TOS Crew Review: God's Great Covenant Old Testament 2

One of the great things about writing reviews is being introduced to all kinds of new companies and products. I don't know about you, but I tend to get into a rut and use the same thing over and over. This year, I not only got to interview one but two products from Classical Academic Press. Next month, I'll be sharing about their poetry curriculum which I am just starting with Matthew. But for today, we are going to take a look at their Bible curriculum for children! I would highly recommend this not only for homeschooling families but for any Christian home. logo

Company Information: Classical Academic Press's motto is "Classical subjects creatively taught." Their products include many of the traditional classical subjects such as Greek, Latin, and logic for children from kindergarten through high school. Their goal is to bridge these classical studies from years past using today's technology so that it brings "the life-giving wisdom of the ancient world to the thirsty soul of our own modern culture." If you are interested in learning more about classical education, their website has some excellent audio recordings and essays on socratic dialogue and learning on their Free Resources page. You'll definitely want to check those out. (The 

GGCOT2bundle_LRGProduct Reviewed: God's Great Covenant Bible Curriculum for Children, Old Testament Volume 2, along with the Teacher's Edition (both softcovers) and mp3 Audio Book download, narrated by Christpher Perrin (publisher of Classical Academic Press). This curriculum is written by Claire A. Larsen and comes from a covenantal and reformed perspective. The volume I looked at covered the second half of the Old Testament, from 1 Samuel to Malachi. (There is an Old Testament volume 1 that covers from Genesis to Ruth and a New Testament book that covers Gospels. It sounds like a second New Testament volume is in the works.) There is also an optional Old Testament Timeline and Map Set that accompanies the Old Testament series.

The book is divided into 32 weekly chapters, covering five themed units. Each lesson includes a weekly memory verse, vocabulary to learn, a "Message from the King" to guide in applying the story to the student's life today, a paraphrased version of the Bible story (which is read aloud in the mp3 downloads), review worksheets and a quiz.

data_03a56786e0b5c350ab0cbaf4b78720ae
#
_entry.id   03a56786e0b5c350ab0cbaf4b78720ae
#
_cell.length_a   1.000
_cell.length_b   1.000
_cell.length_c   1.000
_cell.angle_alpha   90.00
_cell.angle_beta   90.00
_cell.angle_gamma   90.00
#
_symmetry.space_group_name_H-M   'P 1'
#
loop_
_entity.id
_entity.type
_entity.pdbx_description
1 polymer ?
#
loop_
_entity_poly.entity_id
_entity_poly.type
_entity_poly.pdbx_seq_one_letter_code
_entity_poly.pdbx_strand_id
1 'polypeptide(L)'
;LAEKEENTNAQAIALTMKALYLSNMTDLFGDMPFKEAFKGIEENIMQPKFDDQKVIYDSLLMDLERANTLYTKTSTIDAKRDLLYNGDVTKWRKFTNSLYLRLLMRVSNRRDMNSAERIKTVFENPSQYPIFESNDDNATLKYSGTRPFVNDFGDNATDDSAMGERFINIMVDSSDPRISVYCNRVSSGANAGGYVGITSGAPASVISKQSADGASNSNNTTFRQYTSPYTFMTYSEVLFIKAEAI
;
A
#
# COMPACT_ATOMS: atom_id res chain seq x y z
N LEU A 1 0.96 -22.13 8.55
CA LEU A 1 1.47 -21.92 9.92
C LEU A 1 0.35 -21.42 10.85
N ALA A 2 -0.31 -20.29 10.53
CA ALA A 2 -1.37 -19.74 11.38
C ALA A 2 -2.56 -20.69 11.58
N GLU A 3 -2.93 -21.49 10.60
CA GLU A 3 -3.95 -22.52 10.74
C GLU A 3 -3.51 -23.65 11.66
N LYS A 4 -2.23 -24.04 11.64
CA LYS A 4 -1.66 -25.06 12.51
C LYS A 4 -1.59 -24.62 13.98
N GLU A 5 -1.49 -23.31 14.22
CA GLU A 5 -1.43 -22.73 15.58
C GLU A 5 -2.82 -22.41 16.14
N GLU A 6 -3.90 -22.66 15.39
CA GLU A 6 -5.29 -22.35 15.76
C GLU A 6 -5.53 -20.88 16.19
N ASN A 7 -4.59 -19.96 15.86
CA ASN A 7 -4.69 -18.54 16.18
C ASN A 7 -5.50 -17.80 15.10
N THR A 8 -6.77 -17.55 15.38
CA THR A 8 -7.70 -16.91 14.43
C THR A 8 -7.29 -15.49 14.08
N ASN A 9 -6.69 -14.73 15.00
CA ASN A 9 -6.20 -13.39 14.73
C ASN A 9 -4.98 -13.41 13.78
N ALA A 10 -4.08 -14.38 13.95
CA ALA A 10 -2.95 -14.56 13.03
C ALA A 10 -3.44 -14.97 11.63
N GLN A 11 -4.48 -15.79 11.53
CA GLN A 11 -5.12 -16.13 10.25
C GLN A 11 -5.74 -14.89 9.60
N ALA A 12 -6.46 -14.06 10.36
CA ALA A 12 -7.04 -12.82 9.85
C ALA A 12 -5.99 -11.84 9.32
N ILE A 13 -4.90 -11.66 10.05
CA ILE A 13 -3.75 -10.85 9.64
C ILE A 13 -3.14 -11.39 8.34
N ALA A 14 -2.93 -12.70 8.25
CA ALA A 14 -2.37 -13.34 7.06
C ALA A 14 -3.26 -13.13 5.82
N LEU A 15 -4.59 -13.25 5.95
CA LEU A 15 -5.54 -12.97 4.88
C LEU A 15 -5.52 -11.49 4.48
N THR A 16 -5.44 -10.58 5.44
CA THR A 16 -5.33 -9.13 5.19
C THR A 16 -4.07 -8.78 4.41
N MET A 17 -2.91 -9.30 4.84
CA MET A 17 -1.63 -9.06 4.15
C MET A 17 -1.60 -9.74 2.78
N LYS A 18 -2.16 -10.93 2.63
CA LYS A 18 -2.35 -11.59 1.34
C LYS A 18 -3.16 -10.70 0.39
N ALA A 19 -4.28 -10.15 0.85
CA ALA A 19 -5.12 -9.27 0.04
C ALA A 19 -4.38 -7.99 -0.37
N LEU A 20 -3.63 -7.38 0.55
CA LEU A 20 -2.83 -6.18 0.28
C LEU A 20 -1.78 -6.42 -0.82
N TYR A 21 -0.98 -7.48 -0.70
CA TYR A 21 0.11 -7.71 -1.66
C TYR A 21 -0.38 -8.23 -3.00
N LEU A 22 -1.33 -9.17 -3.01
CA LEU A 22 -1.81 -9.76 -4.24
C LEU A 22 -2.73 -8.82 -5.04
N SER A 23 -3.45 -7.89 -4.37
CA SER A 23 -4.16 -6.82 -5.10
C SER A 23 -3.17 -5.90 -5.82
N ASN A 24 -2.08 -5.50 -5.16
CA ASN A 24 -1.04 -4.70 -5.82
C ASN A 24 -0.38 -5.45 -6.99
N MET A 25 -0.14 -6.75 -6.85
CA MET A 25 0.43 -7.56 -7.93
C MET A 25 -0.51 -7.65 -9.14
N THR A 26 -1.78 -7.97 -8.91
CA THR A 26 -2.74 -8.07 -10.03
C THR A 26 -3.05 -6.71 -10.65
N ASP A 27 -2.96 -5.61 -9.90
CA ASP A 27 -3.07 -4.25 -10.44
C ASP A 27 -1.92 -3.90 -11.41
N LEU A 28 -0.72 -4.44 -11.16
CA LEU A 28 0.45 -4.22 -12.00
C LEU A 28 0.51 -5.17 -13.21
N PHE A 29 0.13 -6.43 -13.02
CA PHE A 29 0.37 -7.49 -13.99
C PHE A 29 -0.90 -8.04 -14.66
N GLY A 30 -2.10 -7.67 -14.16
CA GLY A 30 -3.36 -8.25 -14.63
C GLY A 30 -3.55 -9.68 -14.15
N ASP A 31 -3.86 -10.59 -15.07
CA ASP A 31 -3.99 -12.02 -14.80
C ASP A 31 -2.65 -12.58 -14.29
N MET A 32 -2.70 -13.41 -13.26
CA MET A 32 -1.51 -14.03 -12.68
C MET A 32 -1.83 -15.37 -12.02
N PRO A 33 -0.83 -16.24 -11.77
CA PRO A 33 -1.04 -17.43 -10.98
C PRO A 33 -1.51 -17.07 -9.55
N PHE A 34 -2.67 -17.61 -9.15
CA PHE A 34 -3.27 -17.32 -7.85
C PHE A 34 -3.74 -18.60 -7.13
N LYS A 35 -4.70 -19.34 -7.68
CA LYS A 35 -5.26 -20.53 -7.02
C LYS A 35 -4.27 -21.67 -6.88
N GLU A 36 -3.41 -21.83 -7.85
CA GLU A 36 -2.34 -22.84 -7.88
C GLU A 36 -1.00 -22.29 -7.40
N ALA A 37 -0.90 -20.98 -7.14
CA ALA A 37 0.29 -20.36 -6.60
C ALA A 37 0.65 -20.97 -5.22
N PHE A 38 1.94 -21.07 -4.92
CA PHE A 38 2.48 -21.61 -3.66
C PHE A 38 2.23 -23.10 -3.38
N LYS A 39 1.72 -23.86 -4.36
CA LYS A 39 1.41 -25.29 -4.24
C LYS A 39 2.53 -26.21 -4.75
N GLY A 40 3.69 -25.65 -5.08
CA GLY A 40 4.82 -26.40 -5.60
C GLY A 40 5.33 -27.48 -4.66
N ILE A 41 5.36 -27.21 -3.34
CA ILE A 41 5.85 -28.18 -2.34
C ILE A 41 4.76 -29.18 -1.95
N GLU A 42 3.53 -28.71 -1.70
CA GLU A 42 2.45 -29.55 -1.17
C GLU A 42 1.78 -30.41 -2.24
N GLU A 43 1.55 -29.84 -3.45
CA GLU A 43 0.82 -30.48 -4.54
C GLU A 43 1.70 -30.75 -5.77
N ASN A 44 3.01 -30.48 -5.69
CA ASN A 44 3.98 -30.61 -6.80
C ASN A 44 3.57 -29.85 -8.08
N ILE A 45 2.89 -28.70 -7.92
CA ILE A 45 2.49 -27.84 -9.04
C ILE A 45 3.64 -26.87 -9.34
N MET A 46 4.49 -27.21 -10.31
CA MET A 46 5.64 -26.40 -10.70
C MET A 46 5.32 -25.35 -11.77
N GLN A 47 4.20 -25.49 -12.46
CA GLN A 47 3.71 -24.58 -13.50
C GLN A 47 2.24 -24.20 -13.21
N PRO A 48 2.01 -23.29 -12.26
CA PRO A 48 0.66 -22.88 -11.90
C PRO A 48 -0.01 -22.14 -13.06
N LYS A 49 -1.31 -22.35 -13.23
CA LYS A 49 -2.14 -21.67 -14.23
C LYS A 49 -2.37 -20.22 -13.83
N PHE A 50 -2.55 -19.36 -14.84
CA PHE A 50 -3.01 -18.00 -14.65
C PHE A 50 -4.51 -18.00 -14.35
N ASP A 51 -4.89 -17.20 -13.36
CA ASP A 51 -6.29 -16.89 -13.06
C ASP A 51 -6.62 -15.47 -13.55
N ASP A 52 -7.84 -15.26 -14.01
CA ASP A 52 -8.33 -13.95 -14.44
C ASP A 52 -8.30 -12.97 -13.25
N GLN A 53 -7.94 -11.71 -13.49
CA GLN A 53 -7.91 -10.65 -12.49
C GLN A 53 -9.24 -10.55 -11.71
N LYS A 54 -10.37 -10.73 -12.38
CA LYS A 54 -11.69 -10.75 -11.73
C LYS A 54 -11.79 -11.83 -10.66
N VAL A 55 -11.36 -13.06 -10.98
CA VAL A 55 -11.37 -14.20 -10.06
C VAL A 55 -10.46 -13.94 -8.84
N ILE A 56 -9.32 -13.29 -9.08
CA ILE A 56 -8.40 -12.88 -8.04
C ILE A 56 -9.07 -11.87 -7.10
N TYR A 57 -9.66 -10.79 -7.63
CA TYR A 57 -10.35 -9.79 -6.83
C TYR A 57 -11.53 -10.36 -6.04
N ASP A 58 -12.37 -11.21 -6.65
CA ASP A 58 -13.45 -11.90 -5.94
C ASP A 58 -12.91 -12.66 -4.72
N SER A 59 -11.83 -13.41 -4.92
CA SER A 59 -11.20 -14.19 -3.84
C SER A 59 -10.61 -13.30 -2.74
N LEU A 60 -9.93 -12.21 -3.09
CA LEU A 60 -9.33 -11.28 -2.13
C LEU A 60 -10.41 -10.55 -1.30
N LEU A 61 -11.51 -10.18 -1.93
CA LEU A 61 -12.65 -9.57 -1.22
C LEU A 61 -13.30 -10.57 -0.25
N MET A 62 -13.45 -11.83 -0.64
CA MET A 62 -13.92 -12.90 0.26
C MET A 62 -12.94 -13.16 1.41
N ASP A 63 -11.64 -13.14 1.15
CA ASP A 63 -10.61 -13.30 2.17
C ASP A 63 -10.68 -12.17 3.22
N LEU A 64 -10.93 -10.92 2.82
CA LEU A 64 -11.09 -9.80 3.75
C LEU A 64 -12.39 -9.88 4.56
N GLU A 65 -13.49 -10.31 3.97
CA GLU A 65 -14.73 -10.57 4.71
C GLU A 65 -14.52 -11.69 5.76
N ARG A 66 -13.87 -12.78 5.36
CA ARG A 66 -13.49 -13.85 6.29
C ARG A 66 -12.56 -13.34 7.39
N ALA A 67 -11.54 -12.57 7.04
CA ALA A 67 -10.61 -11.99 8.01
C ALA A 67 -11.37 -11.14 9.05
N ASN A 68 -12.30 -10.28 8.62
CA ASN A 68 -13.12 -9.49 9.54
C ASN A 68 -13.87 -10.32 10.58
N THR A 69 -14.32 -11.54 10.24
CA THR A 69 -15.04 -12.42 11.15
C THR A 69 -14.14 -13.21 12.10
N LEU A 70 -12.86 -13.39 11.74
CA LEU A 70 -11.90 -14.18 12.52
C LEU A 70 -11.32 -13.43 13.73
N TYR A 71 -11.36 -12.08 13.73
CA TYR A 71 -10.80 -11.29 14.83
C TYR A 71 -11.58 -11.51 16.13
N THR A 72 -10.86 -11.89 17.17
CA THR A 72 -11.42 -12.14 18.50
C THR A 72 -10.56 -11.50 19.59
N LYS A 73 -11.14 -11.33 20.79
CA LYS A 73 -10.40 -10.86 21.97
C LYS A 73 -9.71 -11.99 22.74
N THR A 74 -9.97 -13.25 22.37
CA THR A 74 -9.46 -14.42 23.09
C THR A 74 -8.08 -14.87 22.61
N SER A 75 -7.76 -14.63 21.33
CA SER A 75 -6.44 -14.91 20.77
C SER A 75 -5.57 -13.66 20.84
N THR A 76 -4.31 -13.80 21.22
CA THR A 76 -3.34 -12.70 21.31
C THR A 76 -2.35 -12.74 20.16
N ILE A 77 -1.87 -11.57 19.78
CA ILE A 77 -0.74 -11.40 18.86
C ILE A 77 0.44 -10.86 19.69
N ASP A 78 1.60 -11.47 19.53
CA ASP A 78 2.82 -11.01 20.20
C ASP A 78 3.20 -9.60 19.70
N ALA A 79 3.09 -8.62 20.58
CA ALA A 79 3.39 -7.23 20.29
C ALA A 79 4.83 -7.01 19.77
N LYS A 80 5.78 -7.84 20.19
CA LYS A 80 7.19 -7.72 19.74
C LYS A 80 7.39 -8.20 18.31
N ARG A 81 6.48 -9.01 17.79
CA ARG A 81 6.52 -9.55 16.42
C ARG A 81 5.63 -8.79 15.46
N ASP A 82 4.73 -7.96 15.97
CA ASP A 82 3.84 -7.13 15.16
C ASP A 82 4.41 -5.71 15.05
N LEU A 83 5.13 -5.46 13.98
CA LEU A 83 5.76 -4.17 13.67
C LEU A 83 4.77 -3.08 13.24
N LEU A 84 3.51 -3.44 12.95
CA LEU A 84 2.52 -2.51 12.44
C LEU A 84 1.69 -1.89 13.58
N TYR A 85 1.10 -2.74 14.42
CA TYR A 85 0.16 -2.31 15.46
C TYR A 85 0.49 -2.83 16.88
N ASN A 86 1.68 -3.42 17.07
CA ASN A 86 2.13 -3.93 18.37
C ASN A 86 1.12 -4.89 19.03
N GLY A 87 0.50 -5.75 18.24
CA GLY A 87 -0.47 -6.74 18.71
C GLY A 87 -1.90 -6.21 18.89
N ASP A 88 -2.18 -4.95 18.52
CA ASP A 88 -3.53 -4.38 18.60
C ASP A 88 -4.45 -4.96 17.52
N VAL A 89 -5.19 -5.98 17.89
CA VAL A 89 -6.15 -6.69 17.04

The teacher's edition not only provides answer keys, but additional facts to help expand what is covered in the student text. The optional maps cover a variety of topics that help visualize the landscape of Bible times so that your children can see (among other things) the movements of troops, the wanderings of the Jews, and the division of the Northern and Southern Kingdoms.

Price: The three items I reviewed can be purchased as a set for $49.95 or individually ($22.95 for the student book, $24.95 for the teacher book, and $9.95 for the audio book download). I ended up purchasing the optional map set that goes along with this series myself for $36.95.

Age Range: suggested age range--Grades 3 to 6. However, younger children may enjoy listening to the mp3 audios alongside their older siblings!

Parental Preparation: As with teaching any Bible curriculum, the more you invest in personal preparation, the more confident you will be when you share it with your children and the richer it will be for you as the parent. If you do so, you may not need the Teacher's Edition. However, I found the Teacher's guide a very helpful and valuable resource, full of extra information, which I would read or skim quickly before starting the lesson with Matthew. But if you cannot even do that, you can simply read the Teacher's Guide as your child looks at the student text.

How We Used It: For the purposes of this review, I used this as a mini unit study on the life of David. For this reason, I did not start at the beginning of the book as I usually do. As my son already has some background into the lives of Samuel and King Saul, I felt that it was all right to jump into Chapter 4. We went through chapter 4 through 7 (a review chapter), which covered the early life of David before he became king.

Even as a young boy, my Matthew looked up to David. I remember him at the age of two, acting out the story of David and Goliath, with all of us taking various roles. He, of course, was David. To make this review meaningful to him and not just something that he was doing for me, I thought we'd learn more about this man who was after God's own heart.